Disruption Is Not a Hindrance to Success

Perseverance and Focus for the Future

Thrive Global invites voices from many spheres to share their perspectives on our Community platform. Community stories are not commissioned by our editorial team, and opinions expressed by Community contributors do not reflect the opinions of Thrive Global or its employees. More information on our Community guidelines is available here.
The DeCastro Family
The DeCastro Family
The DeCastro Family

This year has not been routine or easy for most of the world. This pandemic has affected the entire world. Our lives are now filled with days that are unlike any we could have ever thought would exist. A short stay at home order faded into weeks and months and seasons have changed and holidays and milestones have passed in quiet order. Calendars have lost their significance and instead, a focus on health often dictates the rhythm of each day’s activities. It is upheaval, but it is surmountable. We are not in this alone, but how we react will determine our future. For change does not mean failure and indeed this pandemic will have a terrible impact, but we must understand that disruption has happened in our world’s past and success can still be achieved despite hardships and extreme change.

We have all been cleaning and sorting at different times this year. With time to look through pictures and hold reminders of past moments. Sometimes we need reminders of the past to give us the ability to realize our strength. Spending time with loved ones for extended periods has allowed us to ask more question about them, what they lived through, the happiness, the harder times and the path each followed. The opening of closets and photo albums that have been left without reflection finally had time to shine, and it is with these pictures that the I realized that disruption is not insurmountable and what is enduring can be confidence and the ability to calmly function when faced with perturbation.

My father was born in the Philippines during World War II. Education was greatly affected. My grandfather was the head of the country’s railroad and was taken away from his family to help run the railroad when the country was at war. Their home was taken by the occupying officers as it was large and could fit many, so my grandmother with six young children had to learn quickly to protect, educate and help them her young children survive and thrive during a war in their country with little time to prepare for all that they faced. Her objective was for her family to study diligently, hold determination, and aim for success for all of her children.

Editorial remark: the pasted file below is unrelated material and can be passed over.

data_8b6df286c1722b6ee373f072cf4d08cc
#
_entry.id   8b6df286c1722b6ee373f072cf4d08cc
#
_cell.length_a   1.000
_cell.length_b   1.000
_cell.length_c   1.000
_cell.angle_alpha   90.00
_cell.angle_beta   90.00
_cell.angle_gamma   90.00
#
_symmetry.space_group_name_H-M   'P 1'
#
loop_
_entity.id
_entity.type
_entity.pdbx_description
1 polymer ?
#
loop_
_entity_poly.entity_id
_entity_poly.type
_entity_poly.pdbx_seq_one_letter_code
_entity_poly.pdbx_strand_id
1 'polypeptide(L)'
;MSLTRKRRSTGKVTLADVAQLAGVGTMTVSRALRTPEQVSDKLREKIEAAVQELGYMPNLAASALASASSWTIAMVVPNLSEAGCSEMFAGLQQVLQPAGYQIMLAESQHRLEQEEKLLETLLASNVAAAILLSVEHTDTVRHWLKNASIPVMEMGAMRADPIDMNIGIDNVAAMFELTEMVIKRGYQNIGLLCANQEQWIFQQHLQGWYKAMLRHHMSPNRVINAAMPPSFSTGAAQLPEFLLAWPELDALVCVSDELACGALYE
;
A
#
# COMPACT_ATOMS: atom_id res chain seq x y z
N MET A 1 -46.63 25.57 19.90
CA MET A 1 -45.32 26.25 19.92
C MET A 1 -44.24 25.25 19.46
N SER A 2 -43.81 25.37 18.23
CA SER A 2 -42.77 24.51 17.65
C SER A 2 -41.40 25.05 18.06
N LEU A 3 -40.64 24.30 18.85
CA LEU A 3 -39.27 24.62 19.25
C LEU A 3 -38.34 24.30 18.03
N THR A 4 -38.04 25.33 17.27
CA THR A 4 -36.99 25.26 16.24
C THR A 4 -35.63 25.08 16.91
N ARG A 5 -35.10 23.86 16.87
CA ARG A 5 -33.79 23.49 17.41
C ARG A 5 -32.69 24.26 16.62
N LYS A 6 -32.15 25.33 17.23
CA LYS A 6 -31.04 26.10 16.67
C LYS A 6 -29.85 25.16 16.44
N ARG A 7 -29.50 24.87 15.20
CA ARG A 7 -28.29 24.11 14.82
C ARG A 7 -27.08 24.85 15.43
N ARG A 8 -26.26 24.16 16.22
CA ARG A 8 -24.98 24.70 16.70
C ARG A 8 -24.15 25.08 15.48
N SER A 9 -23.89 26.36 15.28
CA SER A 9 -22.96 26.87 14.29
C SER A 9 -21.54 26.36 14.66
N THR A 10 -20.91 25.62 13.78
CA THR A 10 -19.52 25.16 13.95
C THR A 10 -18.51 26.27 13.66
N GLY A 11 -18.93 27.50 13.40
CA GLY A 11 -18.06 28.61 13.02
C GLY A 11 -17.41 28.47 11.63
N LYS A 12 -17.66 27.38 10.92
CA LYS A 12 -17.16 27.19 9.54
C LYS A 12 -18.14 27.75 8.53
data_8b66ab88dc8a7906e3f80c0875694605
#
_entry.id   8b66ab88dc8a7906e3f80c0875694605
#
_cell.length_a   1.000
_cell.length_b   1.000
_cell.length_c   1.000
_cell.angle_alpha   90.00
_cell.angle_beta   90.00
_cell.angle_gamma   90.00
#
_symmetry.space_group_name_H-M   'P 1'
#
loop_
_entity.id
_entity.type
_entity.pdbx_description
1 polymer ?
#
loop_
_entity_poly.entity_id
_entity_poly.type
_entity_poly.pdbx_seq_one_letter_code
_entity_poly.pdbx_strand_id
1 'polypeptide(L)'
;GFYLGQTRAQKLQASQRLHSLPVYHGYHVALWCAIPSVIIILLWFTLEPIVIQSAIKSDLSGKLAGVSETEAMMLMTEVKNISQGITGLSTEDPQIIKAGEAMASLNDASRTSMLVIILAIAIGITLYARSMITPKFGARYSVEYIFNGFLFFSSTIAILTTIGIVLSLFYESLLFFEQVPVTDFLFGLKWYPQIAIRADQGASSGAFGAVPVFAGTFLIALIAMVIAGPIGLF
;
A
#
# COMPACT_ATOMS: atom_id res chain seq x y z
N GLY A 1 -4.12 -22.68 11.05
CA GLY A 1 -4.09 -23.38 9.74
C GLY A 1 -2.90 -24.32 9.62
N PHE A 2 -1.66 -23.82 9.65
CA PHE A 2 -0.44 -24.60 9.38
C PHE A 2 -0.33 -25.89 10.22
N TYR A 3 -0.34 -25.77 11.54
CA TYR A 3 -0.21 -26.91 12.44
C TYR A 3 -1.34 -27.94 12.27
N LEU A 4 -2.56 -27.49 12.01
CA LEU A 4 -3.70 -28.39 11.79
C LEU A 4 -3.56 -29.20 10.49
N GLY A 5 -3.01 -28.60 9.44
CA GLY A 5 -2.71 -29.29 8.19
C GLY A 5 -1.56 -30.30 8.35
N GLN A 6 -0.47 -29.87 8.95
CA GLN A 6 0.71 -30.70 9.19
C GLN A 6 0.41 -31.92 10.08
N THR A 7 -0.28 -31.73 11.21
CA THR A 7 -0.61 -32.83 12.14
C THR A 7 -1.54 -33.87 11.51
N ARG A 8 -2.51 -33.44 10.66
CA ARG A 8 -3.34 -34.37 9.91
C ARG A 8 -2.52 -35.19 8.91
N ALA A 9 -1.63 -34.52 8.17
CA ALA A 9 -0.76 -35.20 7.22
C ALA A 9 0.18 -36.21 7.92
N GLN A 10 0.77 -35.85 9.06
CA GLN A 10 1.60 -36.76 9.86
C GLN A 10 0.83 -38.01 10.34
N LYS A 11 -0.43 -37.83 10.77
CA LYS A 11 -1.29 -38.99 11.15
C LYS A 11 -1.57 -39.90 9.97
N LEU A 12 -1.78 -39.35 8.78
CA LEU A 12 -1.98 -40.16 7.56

My grandfather was the valedictorian and my grandmother was the salutatorian. My grandfather received his degree in Civil Engineering. My grandmother was one of four daughters born in the early part of last century. My grandmother received her Bachelor of Science and all her sisters received their college degrees at a time and in a country when it was not as commonplace.  Education was valued, family was the foundations, and perseverance was at the core. 

When my grandmother was faced with raising six children while my grandfather had been taken away during the war to run the nation’s railroad, she rose to the need. She was firm with what was expected of them, organized, focused, and demanded success with kindness at her core. World War II had put the education system in a state of unsettlement, she was strict in emphasizing their education even during war and the aftermath. 

If there was no school at a given time, they were taught by my grandmother or family members, such as my grandmother’s sister who had her college degree in education. My grandmother encouraged accelerated schooling and skipping grade levels was done without hesitation. Eventually, they all went to the top tier schools. My father’s university was founded in 1611 by St. Thomas Aquinas, making one of the oldest universities in the world. He became a qualified physician and passed all the boards at the relatively young age of 21. 

They played almost exclusively with their siblings and cousins and stayed near their homes. Socialization was with family. Vacations were put on hold and their life was their family, not so much unlike today. Out of grandparent’s six children, two became doctors, one an attorney who easily finished at the top of the bar exam and who was also president of the country’s railroad, one an engineer and businessman who passed his exam before he was old enough to receive the certificate, another son became a banker, and a politician, and the youngest a designer and pianist. 

This year has been unlike any other, but we can learn from our past if we listen to our families and what they have been through it is often helpful. I am a mother to a young child and I have had to learn quickly to adapt and protect and help him understand the changes in the world. It is up to each how to move forward with education and everyday activities. I have realized that disruption and unsettlement in routines and in world events are not a hindrance to success, it may in fact strengthen our relationships and accelerate the gifts we are all given. 

Share your comments below. Please read our commenting guidelines before posting. If you have a concern about a comment, report it here.

You might also like...

Community//

DJ Casto: “Active, continuous listening will shape the next generation employee experience”

by Phil La Duke
Community//

The future of work in a post-pandemic world

by Mona Malone
Community//

Peter Weedfald: “SHAKE AND BAKE WORKERS”

by Phil La Duke
We use cookies on our site to give you the best experience possible. By continuing to browse the site, you agree to this use. For more information on how we use cookies, see our Privacy Policy.